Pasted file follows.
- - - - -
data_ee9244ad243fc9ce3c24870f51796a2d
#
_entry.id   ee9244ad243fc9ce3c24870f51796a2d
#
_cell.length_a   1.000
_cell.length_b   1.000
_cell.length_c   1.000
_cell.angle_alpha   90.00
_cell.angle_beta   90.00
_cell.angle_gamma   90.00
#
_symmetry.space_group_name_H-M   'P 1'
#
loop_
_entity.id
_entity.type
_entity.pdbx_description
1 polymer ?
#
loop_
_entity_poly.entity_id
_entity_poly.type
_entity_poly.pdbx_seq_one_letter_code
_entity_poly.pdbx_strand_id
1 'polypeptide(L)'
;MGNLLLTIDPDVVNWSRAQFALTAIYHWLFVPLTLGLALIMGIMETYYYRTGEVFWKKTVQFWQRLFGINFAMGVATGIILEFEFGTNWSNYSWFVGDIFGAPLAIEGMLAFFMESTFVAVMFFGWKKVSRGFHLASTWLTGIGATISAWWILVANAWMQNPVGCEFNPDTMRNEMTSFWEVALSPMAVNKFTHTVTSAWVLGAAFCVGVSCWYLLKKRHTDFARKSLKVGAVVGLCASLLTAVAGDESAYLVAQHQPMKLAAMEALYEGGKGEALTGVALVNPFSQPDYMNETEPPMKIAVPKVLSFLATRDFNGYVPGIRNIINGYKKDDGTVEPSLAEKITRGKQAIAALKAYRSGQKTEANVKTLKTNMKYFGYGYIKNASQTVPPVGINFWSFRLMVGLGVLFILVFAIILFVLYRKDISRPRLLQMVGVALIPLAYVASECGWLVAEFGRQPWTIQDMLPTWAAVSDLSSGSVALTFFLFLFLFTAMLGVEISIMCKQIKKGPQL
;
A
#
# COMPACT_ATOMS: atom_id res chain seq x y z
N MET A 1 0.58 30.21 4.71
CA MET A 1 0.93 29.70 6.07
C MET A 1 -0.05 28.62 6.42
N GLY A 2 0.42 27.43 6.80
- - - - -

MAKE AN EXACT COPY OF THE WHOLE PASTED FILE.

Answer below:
data_ee9244ad243fc9ce3c24870f51796a2d
#
_entry.id   ee9244ad243fc9ce3c24870f51796a2d
#
_cell.length_a   1.000
_cell.length_b   1.000
_cell.length_c   1.000
_cell.angle_alpha   90.00
_cell.angle_beta   90.00
_cell.angle_gamma   90.00
#
_symmetry.space_group_name_H-M   'P 1'
#
loop_
_entity.id
_entity.type
_entity.pdbx_description
1 polymer ?
#
loop_
_entity_poly.entity_id
_entity_poly.type
_entity_poly.pdbx_seq_one_letter_code
_entity_poly.pdbx_strand_id
1 'polypeptide(L)'
;MGNLLLTIDPDVVNWSRAQFALTAIYHWLFVPLTLGLALIMGIMETYYYRTGEVFWKKTVQFWQRLFGINFAMGVATGIILEFEFGTNWSNYSWFVGDIFGAPLAIEGMLAFFMESTFVAVMFFGWKKVSRGFHLASTWLTGIGATISAWWILVANAWMQNPVGCEFNPDTMRNEMTSFWEVALSPMAVNKFTHTVTSAWVLGAAFCVGVSCWYLLKKRHTDFARKSLKVGAVVGLCASLLTAVAGDESAYLVAQHQPMKLAAMEALYEGGKGEALTGVALVNPFSQPDYMNETEPPMKIAVPKVLSFLATRDFNGYVPGIRNIINGYKKDDGTVEPSLAEKITRGKQAIAALKAYRSGQKTEANVKTLKTNMKYFGYGYIKNASQTVPPVGINFWSFRLMVGLGVLFILVFAIILFVLYRKDISRPRLLQMVGVALIPLAYVASECGWLVAEFGRQPWTIQDMLPTWAAVSDLSSGSVALTFFLFLFLFTAMLGVEISIMCKQIKKGPQL
;
A
#
# COMPACT_ATOMS: atom_id res chain seq x y z
N MET A 1 0.58 30.21 4.71
CA MET A 1 0.93 29.70 6.07
C MET A 1 -0.05 28.62 6.42
N GLY A 2 0.42 27.43 6.80